This and many other gardens are being featured in the Cooper Young garden walk May 21-22 2017. Check out Cooper-Young Garden Walk Facebook page and the Lamplighter online to keep up on garden walk announcements.
Are you ladies from Memphis or are you two transplants?
Gina: I was born in Memphis, where we lived in several apartments in Midtown but we moved back to my parents’ hometown of Middleton, TN, when I was about 5. After I graduated from Freed-Hardeman College in 1988, I moved back to Memphis. Becky is from Lakeland, FL, and moved to Memphis in 1995.
When did you two move in this house?
Why did you choose the house and this neighborhood?
Gina had owned two Midtown homes previously that had required a lot of renovations so we were looking for something that had already been renovated. The couple we bought the house from had pretty much renovated the house all the way down to the studs but had managed to keep the character of the house intact. They had done all of the major work and pretty much left us with a clean canvas to work with which was right up Becky’s alley.
When our realtor told us she had a friend who was remodeling the 4-square across the street and would be moving that’s when Becky first came by the house, she texted our realtor and said this is the one; it felt like home. We were so happy they agreed to sell us their house before theirs was even finished being renovated. CY is the true meaning of what a “neighborhood” should be — full of people from diverse backgrounds, wonderful neighbors and beautiful homes and gardens.
What are your professions?
Gina is the Director of the Memphis Fire Department. She started in 1992 and has worked her way through the ranks of the department. Becky is the owner of Old Towne Bakery in Olive Branch. We just celebrated our 15-year anniversary.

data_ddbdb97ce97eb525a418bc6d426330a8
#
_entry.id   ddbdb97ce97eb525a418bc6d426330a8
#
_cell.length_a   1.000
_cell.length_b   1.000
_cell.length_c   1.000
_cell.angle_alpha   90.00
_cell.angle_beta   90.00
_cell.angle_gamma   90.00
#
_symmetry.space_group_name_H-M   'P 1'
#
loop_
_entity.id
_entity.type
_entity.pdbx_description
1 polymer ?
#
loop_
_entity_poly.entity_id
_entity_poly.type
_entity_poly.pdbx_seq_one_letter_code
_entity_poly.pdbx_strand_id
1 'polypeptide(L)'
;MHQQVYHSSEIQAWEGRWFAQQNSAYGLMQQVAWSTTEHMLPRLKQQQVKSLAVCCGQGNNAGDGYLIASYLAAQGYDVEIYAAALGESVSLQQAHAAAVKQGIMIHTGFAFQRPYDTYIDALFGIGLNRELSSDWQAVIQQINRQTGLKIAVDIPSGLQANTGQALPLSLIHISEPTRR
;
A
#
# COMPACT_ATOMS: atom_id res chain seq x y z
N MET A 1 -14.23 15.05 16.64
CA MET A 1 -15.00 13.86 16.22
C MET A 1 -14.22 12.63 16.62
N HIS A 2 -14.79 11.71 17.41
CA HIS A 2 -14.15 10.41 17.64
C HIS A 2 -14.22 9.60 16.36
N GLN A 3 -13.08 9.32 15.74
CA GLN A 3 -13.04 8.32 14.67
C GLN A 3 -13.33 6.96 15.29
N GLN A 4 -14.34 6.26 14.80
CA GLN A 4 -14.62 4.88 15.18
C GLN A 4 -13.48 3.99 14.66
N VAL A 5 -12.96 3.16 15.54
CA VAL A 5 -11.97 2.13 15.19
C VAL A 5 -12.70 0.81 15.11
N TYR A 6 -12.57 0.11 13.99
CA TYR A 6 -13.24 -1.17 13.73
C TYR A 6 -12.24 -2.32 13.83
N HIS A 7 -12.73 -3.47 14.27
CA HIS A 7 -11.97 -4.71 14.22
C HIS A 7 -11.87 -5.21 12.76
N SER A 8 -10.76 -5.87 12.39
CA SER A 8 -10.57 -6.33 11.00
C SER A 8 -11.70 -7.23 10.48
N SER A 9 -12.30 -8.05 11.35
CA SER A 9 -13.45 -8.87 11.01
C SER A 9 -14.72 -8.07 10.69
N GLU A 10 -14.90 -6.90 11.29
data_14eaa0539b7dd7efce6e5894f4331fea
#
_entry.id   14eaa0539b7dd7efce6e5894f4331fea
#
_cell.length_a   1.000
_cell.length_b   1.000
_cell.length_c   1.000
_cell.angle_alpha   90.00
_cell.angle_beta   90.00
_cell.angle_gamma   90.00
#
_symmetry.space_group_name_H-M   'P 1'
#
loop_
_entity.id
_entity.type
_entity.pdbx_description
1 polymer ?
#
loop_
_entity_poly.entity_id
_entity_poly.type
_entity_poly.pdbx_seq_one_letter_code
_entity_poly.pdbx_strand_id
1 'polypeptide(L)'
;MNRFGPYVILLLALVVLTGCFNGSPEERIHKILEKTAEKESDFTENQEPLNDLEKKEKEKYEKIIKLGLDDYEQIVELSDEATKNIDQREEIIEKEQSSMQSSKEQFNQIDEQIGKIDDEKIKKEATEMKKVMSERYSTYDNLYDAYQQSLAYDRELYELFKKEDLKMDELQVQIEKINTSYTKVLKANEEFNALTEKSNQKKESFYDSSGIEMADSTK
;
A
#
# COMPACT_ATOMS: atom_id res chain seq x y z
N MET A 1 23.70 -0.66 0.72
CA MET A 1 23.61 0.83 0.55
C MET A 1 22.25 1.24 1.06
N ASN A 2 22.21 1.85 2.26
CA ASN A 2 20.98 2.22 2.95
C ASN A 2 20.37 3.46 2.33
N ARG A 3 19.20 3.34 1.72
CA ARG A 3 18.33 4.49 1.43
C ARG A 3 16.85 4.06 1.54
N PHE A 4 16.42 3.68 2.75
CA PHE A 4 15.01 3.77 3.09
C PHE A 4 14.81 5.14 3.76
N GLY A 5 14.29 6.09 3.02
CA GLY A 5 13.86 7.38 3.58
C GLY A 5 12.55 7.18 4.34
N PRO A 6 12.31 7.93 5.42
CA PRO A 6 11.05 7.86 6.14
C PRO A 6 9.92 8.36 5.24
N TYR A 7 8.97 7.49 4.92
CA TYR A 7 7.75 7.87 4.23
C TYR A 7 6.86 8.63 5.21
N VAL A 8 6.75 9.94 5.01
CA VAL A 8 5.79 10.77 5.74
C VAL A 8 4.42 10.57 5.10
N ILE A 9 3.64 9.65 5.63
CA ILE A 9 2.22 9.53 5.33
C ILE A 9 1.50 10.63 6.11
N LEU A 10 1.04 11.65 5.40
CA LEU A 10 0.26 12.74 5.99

What are your passions and hobbies?
We love to travel as many times a year as work allows. Our favorite vacation spot is Anguilla, BWI, just off the coast of St. Maarten. Becky also is an aspiring artist and has been working with Ken Lecco honing her skills. We both also love the outdoors and working in our yard.
Tell us about your “babies.”
Linzee is a 15-year-old schnorkie. Sophie is a 12-year-old Maltese and is the alpha dog of the house. Devan is a 7-year-old giant schnauzer who loves to frequent the patios in Cooper-Young.
Have you two been gardening a long time or is this a new passion?
Growing up in Florida, my mother was always outside tending the vegetable garden or working in the yard year-round, and I was her shadow. Her green thumb apparently rubbed off on me.
What was the yard like when you two moved in?
Not much had been done to the yard since they were still finishing up the house renovations. We had to have some pretty extensive tree work done first by HTS Tree Work and Stump Removal
Did you design and install the gardens?
The design was a collaboration between Becky and Patrick Loflin (Patrick Loflin Landscapes)
Patrick did most of the installs and transplanting existing plants from the front to the backyard. We repurposed the bricks from an old incubator in the back yard to make a walkway in the front.
How would you describe your garden style?
Our goal was to have a yard that was designed around our majestic gingko. We also wanted it comfortable and inviting — a place where we could entertain or just enjoy being outside as an extension of our home.
Is there any backstory of the house you can share?
The house shows to be built in 1912, but we haven’t had a chance to research much history.
The ginkgo is a gem. Can you share any stories about it?
We were told when we bought the house how beautiful the tree would be in the fall, and that was an understatement. People would stop and take selfies and sit their children in the gold leaves for photos. When the leaves fall, it is almost overnight, and it rains gold.”
What kind of grass is your lawn?
What’s your favorite part of your garden?
The area around the “she shack” in the back yard.
We would love to build a fenced in raised vegetable garden in back with an old screen door entry. I will still keep my fingers crossed for a pool.